“Daily Scrum” at home?

I’m I crazy or not?

Me and my wife usually have a chat in the evening about what we’ve done during the day (“started painting the bedroom”) and our plans for the day after (“continue painting the bedroom”). When I realized how similar this is to the Daily Scrum, I smiled and started asking her and myself for impediments too (“we may not have enough paint left”).

I could call our common to-do list a “Family Backlog” too, if I wanted to take the analogy a step further… 🙂

Lock screen when I close the laptop lid

I’m quite sure that Ubuntu 7.0.4 (Feisty Fawn) with GNOME 2.18 locked my screen when I closed the lid of my laptop. Ubuntu 7.10 (Gutsy Gibbon) with GNOME with 2.20 did not until I made this change under the hood. The XML below can be imported with gconftool --load.

<gconfentryfile>
  <entrylist base="/apps/gnome-power-manager/lock">
    <entry>
      <key>blank_screen</key>
      <schema_key>/schemas/apps/gnome-power-manager/lock/blank_screen</schema_key>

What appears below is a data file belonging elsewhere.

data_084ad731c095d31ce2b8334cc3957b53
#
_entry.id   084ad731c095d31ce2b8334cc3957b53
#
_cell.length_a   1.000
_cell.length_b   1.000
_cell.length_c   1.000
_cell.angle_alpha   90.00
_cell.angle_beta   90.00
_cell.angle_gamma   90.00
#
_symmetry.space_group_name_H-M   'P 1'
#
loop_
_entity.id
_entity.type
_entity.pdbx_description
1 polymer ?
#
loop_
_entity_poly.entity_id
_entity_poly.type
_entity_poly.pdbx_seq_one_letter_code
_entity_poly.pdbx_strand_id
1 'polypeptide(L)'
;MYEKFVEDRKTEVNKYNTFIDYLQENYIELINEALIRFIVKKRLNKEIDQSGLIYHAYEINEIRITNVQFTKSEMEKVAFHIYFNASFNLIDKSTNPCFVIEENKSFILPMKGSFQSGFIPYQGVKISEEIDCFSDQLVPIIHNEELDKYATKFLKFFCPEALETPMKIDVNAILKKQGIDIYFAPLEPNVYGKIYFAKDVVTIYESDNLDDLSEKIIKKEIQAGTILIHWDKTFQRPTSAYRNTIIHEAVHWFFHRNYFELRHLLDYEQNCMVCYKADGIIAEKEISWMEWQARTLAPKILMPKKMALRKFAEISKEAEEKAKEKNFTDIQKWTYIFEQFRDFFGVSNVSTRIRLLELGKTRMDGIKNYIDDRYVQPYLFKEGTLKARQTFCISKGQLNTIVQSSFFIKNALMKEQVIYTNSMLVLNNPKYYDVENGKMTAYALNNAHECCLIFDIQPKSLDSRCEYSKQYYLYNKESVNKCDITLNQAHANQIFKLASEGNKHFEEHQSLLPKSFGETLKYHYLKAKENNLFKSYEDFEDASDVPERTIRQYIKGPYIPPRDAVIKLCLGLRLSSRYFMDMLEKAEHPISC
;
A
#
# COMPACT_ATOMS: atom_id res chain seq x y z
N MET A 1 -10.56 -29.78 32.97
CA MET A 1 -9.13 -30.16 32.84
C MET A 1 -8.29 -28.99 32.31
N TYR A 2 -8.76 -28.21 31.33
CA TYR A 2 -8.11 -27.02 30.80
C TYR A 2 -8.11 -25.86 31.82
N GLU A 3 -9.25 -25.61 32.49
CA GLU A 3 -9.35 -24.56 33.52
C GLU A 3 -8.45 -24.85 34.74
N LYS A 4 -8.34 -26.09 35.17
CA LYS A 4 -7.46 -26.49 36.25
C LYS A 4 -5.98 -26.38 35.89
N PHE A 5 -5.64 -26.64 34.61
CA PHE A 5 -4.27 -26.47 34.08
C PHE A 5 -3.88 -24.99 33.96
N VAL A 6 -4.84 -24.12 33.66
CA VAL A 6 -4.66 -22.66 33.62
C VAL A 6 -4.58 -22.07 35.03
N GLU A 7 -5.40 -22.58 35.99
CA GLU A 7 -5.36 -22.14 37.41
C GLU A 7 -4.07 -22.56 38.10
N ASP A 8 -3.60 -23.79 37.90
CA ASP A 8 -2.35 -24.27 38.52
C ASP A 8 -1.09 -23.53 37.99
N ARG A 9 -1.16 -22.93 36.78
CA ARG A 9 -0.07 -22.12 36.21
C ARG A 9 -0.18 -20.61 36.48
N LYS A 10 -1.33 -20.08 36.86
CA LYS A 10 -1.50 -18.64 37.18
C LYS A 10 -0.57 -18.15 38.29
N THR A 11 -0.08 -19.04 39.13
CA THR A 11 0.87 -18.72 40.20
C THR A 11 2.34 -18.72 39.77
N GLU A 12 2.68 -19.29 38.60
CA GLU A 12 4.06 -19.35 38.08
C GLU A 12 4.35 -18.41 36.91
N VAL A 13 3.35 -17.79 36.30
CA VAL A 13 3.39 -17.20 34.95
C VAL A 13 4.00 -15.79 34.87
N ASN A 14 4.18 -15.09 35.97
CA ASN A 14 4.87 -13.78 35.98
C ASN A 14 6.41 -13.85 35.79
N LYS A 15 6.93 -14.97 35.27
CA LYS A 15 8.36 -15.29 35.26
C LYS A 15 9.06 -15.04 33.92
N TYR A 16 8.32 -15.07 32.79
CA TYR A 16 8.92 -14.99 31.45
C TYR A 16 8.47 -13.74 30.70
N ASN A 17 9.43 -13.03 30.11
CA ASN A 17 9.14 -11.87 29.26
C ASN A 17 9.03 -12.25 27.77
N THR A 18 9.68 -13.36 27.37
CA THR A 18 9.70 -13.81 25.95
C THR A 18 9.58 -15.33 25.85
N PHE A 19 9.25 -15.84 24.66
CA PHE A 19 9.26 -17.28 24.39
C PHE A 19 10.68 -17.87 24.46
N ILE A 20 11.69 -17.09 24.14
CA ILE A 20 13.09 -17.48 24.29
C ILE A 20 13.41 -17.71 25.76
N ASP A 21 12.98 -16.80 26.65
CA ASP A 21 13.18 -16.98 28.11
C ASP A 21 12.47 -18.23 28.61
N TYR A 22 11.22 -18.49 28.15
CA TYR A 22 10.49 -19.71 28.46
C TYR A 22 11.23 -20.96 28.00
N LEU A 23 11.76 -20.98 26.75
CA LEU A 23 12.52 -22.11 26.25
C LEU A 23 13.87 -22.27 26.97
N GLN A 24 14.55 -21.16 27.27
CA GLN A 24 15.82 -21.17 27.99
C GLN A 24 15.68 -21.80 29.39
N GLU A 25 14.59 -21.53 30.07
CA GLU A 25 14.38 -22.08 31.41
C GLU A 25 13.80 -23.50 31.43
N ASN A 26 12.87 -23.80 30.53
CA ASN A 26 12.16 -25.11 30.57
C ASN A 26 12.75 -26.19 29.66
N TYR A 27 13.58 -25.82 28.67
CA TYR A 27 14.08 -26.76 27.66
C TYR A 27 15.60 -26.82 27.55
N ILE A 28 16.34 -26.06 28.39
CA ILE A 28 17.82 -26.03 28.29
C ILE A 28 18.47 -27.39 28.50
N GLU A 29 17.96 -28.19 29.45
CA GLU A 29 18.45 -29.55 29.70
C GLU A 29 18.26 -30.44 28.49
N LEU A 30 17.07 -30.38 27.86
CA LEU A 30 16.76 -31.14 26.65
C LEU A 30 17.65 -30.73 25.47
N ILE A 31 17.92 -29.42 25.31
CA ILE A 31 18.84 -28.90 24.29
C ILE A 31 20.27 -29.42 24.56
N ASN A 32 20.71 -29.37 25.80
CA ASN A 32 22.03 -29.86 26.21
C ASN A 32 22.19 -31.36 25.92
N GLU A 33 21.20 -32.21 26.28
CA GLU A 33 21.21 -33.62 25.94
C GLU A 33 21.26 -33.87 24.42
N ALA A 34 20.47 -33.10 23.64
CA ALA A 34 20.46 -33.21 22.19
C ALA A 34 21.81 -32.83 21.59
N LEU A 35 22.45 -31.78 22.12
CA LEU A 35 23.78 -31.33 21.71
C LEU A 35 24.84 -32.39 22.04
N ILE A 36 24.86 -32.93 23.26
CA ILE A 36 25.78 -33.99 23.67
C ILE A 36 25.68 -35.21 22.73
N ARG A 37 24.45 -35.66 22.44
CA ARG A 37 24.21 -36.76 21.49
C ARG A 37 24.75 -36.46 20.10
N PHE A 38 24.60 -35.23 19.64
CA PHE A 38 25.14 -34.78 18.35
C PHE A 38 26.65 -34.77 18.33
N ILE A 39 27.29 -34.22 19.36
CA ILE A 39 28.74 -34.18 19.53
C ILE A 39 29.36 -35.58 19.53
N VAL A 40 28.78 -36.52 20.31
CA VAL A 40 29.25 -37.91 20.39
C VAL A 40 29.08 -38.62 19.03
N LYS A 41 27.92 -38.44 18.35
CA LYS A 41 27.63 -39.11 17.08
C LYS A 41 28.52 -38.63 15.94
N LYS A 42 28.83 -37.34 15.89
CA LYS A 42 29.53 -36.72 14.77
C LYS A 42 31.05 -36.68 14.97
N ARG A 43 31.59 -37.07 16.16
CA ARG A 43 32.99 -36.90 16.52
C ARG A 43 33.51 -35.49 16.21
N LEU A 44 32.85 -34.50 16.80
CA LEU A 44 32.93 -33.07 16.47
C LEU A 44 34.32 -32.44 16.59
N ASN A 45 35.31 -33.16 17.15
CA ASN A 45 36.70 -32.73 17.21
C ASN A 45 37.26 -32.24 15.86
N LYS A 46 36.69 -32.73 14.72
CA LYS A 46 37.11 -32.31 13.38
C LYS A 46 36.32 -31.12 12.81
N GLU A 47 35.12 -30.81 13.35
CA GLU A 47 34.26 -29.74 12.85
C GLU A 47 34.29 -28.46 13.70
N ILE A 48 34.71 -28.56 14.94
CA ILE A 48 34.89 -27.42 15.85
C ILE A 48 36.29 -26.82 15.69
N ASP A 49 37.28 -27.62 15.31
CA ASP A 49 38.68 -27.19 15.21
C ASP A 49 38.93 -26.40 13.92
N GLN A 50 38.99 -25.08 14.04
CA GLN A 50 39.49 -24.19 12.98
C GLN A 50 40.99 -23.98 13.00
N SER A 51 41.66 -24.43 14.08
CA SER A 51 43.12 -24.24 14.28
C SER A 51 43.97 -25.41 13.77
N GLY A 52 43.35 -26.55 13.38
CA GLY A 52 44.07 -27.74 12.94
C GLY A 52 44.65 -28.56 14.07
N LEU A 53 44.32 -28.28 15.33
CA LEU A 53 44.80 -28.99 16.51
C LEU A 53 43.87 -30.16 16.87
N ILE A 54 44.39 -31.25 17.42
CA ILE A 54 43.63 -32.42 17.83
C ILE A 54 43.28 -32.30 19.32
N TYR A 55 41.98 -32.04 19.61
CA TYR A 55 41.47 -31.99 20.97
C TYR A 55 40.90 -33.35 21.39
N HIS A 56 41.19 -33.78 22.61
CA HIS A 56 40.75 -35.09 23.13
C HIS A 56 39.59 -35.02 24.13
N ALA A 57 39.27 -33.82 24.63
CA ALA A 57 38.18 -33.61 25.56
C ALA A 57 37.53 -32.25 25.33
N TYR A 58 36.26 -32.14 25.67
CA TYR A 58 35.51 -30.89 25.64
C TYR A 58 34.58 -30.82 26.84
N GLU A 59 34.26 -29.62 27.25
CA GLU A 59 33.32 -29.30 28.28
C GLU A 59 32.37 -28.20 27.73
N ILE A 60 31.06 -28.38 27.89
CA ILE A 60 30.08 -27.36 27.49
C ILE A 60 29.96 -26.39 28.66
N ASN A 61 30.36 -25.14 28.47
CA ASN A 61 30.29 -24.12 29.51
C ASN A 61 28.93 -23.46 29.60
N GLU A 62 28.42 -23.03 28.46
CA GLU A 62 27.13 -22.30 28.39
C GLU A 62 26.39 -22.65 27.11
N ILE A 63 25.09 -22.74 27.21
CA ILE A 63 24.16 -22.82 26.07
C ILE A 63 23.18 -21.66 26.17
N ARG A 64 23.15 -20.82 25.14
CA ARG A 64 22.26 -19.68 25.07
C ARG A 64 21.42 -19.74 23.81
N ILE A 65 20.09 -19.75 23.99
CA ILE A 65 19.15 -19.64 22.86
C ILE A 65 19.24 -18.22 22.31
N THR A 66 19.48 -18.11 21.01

<value>
        <bool>true</bool>
      </value>
    </entry>
  </entrylist>
</gconfentryfile>

I want to read “Peopleware” again

Bruce Eckel recommends Peopleware — Productive Projects and Teams (by Tom DeMarco and Timothy Lister) in his recent weblog entry The Mythical 5%. When I ordered a bunch of book recently I was thinking of including both The Mythical Man-Month by Frederick Brooks and Peopleware, but I didn’t. It is probably a good idea to read both of them again as I haven’t read them for five years or so and I’m trying to be one of those 5% mentioned by Bruce Eckel…

I have plenty to read anyway though, and yesterday I spent some time on my latest project. I want to use Rails 2.0 but I keep Googling and reading pages like Rails 2 Upgrade Notes a lot when things don’t work exactly as they did in previous versions. A complicating issue is that the web interface for my project will be in Swedish so I will give my controllers Swedish names, but I want English names in the database so it will either be a kind of mix under the hood or I’ll use set_table_name in the models. I hope that Swedish Rails can help me out a bit!